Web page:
In 2003, the Louisiana legislature created the state-run Recovery School District (RSD), which pre-Katrina was comprised of about a dozen and a half schools. Once Hurricane Katrina hit (in 2005), so did the Louisiana legislature in a calculated attempt to hand over most of New Orleans’ public schools to the state. The ultimate goal of this state takeover was to turn New Orleans’ public school system into an all-charter district.
By the 2014-15 school year, all of the state-run, RSD New Orleans (RSD-NO) schools had been converted to charter schools. So, by the 2014-15 school year, the promotion of New Orleans as a state-run, “turn-around” district was wed with the promotion of the charter portfolio school district model. The big idea for the corporate reformers attempting to sell RSD-NO was that state takeover of “failing” local-board-run schools, coupled with converting those schools into charter school choice was the way to combat the “status quo” of traditional, local-board-run public schools.
Given that the preferred metric of success for corporate reformers is the standardized test score, it only follows that the ultimate measure of success for RSD-NO would be ever-increasing, average ACT composite scores for senior classes graduating from its state-run, charter-portfolio-model halls.
Surely such scores would validate yet another corporate reform push, “college and career readiness.”
The problem is, of course, what to do if the RSD-NO high schools do not produce ever-increasing, average ACT composite scores.
In January 2012, politically-connected shooting star, John White, became Louisiana’s state superintendent, and in September 2012, White and his Louisiana Department of Education (LDOE) was ebullient in its celebration of the RSD-NO average ACT composite score of 16.8 in this LDOE press release:
The average composite score on the ACT for students in the Recovery School District (RSD) New Orleans rose four-tenths of a point from 16.4 to 16.8 from 2011 to 2012 – representing an increase four times the statewide average which rose one-tenth of a point from 20.2 to 20.3 during the same timeframe. In the last two years, the average composite score for RSD New Orleans has increased a total of 1.2 points, up from 15.6 in 2010, ranking fifth in the state for overall progress. … “The New Orleans Recovery School District increased their average score while, at the same time, increasing participation, which makes the results even more impressive,” said State Superintendent John White. “The rise in both participation and achievement in New Orleans is a promising sign as we begin to expand the test to students in 8th through 11th grade.”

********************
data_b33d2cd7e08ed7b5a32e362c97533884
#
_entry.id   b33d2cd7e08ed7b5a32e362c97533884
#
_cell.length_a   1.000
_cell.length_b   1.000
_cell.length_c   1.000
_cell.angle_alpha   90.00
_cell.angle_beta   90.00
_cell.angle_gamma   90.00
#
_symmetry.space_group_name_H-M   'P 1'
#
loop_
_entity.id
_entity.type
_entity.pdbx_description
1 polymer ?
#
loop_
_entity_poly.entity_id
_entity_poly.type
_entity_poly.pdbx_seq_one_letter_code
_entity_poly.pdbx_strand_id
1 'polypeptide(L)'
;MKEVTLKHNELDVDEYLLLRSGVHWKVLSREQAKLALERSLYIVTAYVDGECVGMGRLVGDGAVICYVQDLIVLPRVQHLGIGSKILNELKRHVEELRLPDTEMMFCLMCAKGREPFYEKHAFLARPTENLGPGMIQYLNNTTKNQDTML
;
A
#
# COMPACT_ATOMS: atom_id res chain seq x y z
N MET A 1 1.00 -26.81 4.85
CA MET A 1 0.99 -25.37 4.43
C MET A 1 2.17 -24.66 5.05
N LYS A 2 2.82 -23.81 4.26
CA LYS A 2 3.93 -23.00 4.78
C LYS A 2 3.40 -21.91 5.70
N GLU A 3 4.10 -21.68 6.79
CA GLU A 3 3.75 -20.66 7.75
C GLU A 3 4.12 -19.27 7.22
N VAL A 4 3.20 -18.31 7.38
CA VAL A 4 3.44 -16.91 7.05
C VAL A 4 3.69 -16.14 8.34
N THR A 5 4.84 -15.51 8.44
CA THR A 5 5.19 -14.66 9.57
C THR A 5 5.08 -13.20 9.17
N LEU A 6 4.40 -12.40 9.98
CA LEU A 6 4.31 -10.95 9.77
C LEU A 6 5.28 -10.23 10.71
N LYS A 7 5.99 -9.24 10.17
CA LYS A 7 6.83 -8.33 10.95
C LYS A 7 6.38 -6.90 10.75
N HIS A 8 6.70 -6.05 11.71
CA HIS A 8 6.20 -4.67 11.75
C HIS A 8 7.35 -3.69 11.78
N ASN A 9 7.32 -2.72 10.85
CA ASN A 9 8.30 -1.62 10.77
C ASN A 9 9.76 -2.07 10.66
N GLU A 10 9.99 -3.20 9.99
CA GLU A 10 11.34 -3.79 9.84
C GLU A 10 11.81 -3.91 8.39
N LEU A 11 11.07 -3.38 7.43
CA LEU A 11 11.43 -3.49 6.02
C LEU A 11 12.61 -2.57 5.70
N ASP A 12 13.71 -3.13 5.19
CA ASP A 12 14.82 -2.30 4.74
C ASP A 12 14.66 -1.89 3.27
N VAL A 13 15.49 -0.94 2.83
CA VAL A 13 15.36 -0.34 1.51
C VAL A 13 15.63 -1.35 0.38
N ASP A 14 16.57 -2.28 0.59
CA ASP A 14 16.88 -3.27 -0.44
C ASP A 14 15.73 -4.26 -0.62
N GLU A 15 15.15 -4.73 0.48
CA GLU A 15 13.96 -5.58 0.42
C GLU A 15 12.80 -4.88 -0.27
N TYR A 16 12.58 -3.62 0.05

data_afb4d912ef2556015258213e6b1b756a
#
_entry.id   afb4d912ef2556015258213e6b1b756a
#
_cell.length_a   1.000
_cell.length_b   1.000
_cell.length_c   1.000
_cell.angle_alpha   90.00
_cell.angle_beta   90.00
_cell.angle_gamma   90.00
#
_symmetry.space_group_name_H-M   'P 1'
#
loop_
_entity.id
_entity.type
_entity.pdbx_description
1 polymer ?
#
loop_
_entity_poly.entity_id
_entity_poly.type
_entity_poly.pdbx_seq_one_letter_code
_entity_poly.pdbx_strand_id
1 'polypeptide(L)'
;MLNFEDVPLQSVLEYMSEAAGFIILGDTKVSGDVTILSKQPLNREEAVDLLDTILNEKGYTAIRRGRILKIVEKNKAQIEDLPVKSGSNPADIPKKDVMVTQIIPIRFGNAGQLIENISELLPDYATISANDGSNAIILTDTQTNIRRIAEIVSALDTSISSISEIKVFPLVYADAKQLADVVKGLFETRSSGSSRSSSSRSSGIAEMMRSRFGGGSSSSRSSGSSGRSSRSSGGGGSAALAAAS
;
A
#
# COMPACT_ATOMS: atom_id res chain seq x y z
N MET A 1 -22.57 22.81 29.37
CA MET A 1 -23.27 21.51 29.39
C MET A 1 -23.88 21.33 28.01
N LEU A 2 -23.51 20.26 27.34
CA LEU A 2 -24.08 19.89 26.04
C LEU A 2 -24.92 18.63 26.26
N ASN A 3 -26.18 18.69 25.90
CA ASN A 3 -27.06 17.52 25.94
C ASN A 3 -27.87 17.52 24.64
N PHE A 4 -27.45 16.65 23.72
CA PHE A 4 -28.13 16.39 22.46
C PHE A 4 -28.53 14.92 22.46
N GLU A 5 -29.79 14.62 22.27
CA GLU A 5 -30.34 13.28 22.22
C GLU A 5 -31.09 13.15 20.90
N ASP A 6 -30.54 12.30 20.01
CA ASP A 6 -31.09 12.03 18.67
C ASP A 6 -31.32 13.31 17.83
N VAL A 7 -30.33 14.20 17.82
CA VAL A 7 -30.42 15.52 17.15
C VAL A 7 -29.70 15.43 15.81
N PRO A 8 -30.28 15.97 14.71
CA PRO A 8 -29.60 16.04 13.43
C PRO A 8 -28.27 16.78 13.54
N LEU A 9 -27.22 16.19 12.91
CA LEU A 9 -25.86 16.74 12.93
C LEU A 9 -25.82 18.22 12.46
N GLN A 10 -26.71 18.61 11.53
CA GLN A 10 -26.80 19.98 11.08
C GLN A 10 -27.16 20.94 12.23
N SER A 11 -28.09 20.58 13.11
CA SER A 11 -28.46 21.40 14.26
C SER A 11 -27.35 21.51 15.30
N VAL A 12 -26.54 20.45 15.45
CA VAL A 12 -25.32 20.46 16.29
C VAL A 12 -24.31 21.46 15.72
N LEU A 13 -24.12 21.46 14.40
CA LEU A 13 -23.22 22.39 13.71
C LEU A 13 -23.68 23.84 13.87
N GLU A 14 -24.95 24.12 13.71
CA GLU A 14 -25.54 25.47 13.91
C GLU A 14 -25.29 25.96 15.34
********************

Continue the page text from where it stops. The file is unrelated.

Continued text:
The 2012 average ACT composite for RSD-NO high schools– 16.8– was the highest that RSD-NO achieved to date. Since that time, RSD-NO high schools have been swishing around in the 16-point-somethings, but never hitting even 16.9.
The next year (2013), 100 percent of Louisiana’s Class of 2013 took the ACT test. RSD-NO’s average composite dropped to 16.3.
There was no LDOE ebullient press release that year, nor for the years 2014 (RSD-NO ACT: 16.4) or 2015 (RSD-NO ACT: 16.6).
And by 2016, John White and his LDOE just stopped reporting average ACT composite scores for the RSD-NO high schools. Even though the Louisiana legislature decided in May 2016 to transfer RSD-NO schools back to the Orleans Parish School Board by 2019 at the latest, the current students in these schools have spent almost their entire academic lives under the auspices of RSD-NO and, as a result, have been chiefly educated by the independently-operated charter schools that state-takeover advocates have enabled to replace traditional public schools and have actively promoted as superior to traditional public schools.